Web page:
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New members of Phi Theta Kappa International Honor Society Alpha Eta Phi Chapter were inducted, Nov. 15. Pictured are (front row from left) Rodrigo Martinez, Ray Broady, (second row) Veronica Silver and Alice High, (third row) Sonya Johnson, Kelley Cox, Lakia Langford, (fourth row) Christina Aycock, Shaun Stokes, Johnnie Stevenson, (fifth row) Rebecca Simmons, Dr. Julie Galvin, Sherry Agee, (top) Brandon Bryant, Dr. Joy Cooley, Latonia Vincent, Dr. Ervin V. Griffin, Sr., and Barbara Smith. Not pictured: Mary Braswell, Jeneane Drewette, Brenda Jenkins, Kathryn Robinson, and Christopher Tkacik.

Halifax Community College (HCC) held a Phi Theta Kappa (PTK) International Honor Society Induction Ceremony, Nov. 15. The Alpha Eta Phi Chapter welcomed 13 new and three honorary members into the honor society.

New members include Christina Aycock, Mary Braswell, Brandon Bryant, Kelley Cox, Jeneane Drewette, Brenda Jenkins, Sonya Johnson, Rodrigo Martinez, Kathryn Robinson, Veronica Silver, Rebecca Simmons, Christopher Tkacik, and Latonia Vincent. Honorary inductees are Dr. Joy Cooley, Dr. Julie Galvin and Shaun Stokes.

Dr. Ervin V. Griffin, Sr., president of HCC and an honorary member of PTK, was the guest speaker. His message focused on leadership. “A good leader is authentic,” said Griffin. “In order to learn how to lead, you also have to learn how to follow.”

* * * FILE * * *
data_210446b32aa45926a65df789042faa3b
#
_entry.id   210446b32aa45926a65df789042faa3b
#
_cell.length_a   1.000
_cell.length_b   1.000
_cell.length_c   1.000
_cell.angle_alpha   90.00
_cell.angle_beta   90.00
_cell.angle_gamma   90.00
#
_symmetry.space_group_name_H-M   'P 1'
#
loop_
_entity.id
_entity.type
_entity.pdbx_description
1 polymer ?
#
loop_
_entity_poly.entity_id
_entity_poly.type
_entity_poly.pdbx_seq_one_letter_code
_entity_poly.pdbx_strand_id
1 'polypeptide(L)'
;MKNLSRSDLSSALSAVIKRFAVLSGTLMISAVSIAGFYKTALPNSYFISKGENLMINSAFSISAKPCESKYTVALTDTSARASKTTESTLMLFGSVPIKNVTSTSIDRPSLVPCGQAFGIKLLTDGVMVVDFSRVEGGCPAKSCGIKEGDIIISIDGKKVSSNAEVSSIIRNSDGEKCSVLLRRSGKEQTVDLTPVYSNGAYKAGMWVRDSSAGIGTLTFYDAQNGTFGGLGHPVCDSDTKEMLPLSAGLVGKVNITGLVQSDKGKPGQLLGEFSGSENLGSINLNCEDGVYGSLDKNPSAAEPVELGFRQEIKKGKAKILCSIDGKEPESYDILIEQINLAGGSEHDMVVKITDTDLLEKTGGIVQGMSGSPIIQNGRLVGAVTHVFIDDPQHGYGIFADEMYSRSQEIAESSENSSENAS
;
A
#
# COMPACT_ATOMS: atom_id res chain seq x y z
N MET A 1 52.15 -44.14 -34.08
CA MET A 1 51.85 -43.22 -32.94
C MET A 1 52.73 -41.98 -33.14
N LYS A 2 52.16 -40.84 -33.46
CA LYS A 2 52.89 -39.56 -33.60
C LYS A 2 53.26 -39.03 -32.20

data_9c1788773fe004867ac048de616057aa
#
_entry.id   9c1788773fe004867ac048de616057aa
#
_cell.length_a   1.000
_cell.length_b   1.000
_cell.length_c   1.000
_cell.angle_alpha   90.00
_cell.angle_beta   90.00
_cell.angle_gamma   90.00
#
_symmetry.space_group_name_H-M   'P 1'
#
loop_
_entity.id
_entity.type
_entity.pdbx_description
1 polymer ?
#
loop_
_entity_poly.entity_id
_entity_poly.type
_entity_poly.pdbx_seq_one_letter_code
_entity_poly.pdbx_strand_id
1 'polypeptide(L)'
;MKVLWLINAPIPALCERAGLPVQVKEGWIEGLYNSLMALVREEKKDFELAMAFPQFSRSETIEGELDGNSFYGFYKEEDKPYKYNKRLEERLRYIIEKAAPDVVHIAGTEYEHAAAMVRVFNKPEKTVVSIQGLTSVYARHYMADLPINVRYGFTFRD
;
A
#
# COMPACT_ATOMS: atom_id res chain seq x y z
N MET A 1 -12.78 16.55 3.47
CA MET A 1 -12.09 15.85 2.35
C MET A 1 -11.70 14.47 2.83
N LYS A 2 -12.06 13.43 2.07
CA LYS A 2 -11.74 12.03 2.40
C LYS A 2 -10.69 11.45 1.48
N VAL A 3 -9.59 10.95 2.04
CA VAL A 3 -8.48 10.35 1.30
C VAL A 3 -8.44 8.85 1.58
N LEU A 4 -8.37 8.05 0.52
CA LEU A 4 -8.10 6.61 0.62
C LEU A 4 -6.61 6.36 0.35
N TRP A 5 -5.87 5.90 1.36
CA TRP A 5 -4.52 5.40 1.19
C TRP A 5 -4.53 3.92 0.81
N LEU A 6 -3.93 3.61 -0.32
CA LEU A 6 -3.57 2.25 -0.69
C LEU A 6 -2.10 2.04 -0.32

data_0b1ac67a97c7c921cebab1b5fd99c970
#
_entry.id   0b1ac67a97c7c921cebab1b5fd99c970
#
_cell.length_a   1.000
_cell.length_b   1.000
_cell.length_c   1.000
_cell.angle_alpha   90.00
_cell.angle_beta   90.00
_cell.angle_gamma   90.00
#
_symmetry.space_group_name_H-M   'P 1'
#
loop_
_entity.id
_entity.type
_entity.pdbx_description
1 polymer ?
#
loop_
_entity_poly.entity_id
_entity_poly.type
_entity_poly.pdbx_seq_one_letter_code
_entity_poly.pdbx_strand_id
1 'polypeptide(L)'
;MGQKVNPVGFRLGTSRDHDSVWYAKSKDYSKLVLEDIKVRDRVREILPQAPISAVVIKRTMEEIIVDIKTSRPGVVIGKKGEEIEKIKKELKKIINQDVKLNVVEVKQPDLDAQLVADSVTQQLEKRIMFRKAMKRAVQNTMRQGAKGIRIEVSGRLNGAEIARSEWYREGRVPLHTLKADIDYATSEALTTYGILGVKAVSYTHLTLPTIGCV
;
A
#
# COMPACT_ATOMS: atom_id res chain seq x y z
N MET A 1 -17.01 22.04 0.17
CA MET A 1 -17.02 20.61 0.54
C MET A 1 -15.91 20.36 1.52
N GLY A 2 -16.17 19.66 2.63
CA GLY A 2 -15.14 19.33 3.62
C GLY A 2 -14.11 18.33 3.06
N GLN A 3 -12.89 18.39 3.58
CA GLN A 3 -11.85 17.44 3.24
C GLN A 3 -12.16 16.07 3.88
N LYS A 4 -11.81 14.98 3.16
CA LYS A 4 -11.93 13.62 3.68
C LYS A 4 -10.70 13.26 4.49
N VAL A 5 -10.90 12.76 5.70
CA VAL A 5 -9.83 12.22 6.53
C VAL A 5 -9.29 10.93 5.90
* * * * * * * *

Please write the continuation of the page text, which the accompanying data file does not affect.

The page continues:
He encouraged students to learn about their own strengths and weaknesses and to keep their finances in order. He also urged them to have a plan and be patient. “You can reach your goals. You will succeed, but it will take energy and determination. It takes planning, but most of all, it takes the first step. You have to take the first step,” said Griffin.

The Alpha Eta Phi Chapter was chartered at HCC on April 1, 1982. Since then, the chapter has inducted more than 400 members. To qualify for membership, students must be enrolled in an associate degree program and must maintain a minimum cumulative grade point average of 3.5 (full-time) and 3.7 (part-time). Students must be of good moral character and possess recognized qualities of leadership.

Currently, PTK is the largest honor society in American higher education with more than 1.3 million members and 1,200 chapters. It was established in Missouri by two-year college presidents in 1918, and serves to recognize and encourage the academic achievement of two-year college students and provide opportunities for individual growth and development through honors, leadership and service programming.